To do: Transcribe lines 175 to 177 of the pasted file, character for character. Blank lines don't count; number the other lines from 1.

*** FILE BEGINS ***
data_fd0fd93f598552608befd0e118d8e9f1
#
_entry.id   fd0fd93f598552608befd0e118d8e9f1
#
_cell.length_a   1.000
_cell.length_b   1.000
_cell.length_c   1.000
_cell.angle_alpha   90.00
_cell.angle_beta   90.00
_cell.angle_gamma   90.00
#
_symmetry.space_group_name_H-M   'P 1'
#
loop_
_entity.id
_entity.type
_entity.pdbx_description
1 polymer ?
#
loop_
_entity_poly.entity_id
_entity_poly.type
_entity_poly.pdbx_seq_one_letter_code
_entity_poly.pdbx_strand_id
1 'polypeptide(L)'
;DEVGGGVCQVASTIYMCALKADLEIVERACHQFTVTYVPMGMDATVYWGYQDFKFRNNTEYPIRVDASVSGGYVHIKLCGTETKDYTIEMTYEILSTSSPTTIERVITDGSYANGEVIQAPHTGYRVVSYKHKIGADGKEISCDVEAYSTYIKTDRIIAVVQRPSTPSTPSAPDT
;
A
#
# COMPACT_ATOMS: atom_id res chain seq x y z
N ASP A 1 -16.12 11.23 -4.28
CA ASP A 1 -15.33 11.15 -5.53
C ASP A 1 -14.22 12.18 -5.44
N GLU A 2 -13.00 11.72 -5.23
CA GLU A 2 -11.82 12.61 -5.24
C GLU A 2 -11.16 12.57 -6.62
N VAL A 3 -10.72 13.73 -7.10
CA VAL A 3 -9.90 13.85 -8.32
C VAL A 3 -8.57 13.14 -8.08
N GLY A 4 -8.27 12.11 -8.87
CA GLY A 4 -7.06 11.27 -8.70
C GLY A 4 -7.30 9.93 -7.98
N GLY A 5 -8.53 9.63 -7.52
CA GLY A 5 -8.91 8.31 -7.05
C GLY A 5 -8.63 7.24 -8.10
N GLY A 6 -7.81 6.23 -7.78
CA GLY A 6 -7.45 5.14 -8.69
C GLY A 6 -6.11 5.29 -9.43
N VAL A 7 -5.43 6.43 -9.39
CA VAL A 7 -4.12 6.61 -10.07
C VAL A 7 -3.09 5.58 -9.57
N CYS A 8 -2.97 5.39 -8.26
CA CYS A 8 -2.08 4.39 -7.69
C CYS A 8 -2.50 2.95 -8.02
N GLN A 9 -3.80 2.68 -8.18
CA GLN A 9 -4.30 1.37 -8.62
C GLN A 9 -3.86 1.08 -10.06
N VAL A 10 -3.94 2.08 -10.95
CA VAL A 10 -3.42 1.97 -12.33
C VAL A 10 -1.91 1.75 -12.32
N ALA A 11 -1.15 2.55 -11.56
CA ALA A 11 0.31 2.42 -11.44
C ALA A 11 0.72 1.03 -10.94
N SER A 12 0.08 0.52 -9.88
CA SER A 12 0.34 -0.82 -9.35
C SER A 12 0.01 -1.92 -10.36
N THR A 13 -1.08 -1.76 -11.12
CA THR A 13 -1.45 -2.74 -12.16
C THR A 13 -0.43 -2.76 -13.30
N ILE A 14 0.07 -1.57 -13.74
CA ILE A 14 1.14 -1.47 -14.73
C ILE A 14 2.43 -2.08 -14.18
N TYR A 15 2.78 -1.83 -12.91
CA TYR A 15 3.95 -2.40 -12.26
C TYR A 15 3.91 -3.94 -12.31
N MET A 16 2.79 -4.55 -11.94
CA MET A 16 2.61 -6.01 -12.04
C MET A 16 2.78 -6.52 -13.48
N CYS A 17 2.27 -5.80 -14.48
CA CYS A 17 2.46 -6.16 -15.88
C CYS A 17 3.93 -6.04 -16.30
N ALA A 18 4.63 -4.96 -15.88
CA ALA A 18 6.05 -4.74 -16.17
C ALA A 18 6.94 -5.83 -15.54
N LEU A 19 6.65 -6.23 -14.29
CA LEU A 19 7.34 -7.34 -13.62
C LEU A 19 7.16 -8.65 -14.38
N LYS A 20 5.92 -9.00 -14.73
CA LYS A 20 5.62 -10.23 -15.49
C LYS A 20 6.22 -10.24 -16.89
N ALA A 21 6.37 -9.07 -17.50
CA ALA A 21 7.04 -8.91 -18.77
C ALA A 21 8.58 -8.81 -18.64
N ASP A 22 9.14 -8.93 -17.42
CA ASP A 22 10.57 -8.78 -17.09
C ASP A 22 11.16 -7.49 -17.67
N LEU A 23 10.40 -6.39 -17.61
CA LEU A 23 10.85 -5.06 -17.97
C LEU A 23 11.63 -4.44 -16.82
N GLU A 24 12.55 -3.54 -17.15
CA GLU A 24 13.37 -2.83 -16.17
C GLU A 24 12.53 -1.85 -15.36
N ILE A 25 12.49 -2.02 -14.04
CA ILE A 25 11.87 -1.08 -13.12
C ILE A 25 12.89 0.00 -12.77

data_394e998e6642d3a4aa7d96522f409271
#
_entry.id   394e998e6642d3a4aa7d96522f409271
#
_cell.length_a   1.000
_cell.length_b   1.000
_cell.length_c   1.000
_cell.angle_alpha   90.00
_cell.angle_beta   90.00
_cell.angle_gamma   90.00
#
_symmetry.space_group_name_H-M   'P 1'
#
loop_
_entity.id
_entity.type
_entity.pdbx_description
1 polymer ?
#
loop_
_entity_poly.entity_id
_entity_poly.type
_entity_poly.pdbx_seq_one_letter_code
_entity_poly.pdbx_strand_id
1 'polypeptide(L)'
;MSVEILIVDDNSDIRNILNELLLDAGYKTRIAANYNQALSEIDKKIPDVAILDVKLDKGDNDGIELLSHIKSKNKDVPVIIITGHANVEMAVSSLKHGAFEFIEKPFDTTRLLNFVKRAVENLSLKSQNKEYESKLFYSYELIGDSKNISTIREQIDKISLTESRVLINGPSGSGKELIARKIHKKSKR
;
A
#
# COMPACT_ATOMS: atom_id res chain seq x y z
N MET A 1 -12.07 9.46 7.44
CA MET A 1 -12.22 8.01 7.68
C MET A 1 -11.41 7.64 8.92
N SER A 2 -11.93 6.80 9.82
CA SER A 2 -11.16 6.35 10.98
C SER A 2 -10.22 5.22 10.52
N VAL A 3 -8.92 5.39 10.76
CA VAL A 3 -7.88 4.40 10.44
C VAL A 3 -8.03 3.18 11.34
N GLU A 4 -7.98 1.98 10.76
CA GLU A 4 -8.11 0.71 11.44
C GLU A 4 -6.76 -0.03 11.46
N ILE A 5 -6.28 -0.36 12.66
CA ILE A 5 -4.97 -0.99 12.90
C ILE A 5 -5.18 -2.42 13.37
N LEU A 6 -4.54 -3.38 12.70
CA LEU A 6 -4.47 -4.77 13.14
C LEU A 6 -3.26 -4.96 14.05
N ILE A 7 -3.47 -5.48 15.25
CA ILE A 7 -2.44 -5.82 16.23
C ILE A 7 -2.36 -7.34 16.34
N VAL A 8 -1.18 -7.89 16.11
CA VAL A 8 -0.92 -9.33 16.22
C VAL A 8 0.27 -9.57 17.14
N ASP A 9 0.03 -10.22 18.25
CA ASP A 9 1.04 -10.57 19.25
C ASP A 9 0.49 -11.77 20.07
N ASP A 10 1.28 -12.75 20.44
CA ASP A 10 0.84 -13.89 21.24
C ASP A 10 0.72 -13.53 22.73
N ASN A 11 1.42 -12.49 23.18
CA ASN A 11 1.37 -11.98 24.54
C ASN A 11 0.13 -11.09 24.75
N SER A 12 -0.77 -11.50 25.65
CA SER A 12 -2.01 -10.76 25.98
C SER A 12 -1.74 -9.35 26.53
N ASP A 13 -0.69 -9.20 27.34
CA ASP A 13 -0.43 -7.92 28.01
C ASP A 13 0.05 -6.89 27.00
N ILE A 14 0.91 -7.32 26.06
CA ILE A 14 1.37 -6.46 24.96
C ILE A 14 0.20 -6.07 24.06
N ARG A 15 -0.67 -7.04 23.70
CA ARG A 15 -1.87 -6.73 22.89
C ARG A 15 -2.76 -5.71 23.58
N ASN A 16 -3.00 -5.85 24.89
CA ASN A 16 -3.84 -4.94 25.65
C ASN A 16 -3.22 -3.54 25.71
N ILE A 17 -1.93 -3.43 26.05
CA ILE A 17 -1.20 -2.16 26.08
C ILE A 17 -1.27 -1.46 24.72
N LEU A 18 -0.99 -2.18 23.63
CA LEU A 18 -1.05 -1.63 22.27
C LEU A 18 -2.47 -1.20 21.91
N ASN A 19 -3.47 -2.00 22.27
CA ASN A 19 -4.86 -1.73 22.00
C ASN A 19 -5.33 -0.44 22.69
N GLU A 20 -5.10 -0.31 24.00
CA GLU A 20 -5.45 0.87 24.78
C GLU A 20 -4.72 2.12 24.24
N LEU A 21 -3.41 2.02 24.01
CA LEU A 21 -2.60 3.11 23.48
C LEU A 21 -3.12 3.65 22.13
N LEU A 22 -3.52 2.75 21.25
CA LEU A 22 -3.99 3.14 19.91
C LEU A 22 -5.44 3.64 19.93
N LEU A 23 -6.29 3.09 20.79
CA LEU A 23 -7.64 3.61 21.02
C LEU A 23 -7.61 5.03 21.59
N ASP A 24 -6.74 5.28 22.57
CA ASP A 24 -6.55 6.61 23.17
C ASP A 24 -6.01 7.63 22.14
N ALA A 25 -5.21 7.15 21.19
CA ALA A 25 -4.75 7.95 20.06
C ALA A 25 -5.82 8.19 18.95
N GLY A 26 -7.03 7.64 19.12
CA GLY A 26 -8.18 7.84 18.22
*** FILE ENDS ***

N ILE A 14 0.91 -7.32 26.06
CA ILE A 14 1.37 -6.46 24.96
C ILE A 14 0.20 -6.07 24.06